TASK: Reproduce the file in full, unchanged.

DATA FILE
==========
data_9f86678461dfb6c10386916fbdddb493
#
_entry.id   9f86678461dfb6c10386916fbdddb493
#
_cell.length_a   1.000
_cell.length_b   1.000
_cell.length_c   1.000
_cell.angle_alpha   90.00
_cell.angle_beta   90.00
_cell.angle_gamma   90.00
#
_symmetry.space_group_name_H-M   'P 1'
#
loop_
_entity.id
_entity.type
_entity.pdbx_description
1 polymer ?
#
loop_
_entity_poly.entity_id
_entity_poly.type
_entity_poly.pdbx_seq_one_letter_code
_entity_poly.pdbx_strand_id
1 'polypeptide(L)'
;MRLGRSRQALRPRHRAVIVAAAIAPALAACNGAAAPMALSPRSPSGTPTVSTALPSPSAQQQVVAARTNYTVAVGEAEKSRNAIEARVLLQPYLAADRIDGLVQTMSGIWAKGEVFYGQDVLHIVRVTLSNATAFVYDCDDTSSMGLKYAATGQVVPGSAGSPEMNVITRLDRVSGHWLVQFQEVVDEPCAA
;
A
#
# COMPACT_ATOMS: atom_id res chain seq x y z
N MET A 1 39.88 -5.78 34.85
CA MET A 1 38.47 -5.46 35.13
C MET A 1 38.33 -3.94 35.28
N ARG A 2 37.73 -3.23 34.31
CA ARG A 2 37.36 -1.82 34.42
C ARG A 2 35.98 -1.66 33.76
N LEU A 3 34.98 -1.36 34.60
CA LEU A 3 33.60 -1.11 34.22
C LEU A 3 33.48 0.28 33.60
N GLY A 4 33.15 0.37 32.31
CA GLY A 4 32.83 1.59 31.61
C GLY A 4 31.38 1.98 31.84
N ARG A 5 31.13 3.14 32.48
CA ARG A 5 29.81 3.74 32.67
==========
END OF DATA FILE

data_9f86678461dfb6c10386916fbdddb493
#
_entry.id   9f86678461dfb6c10386916fbdddb493
#
_cell.length_a   1.000
_cell.length_b   1.000
_cell.length_c   1.000
_cell.angle_alpha   90.00
_cell.angle_beta   90.00
_cell.angle_gamma   90.00
#
_symmetry.space_group_name_H-M   'P 1'
#
loop_
_entity.id
_entity.type
_entity.pdbx_description
1 polymer ?
#
loop_
_entity_poly.entity_id
_entity_poly.type
_entity_poly.pdbx_seq_one_letter_code
_entity_poly.pdbx_strand_id
1 'polypeptide(L)'
;MRLGRSRQALRPRHRAVIVAAAIAPALAACNGAAAPMALSPRSPSGTPTVSTALPSPSAQQQVVAARTNYTVAVGEAEKSRNAIEARVLLQPYLAADRIDGLVQTMSGIWAKGEVFYGQDVLHIVRVTLSNATAFVYDCDDTSSMGLKYAATGQVVPGSAGSPEMNVITRLDRVSGHWLVQFQEVVDEPCAA
;
A
#
# COMPACT_ATOMS: atom_id res chain seq x y z
N MET A 1 39.88 -5.78 34.85
CA MET A 1 38.47 -5.46 35.13
C MET A 1 38.33 -3.94 35.28
N ARG A 2 37.73 -3.23 34.31
CA ARG A 2 37.36 -1.82 34.42
C ARG A 2 35.98 -1.66 33.76
N LEU A 3 34.98 -1.36 34.60
CA LEU A 3 33.60 -1.11 34.22
C LEU A 3 33.48 0.28 33.60
N GLY A 4 33.15 0.37 32.31
CA GLY A 4 32.83 1.59 31.61
C GLY A 4 31.38 1.98 31.84
N ARG A 5 31.13 3.14 32.48
CA ARG A 5 29.81 3.74 32.67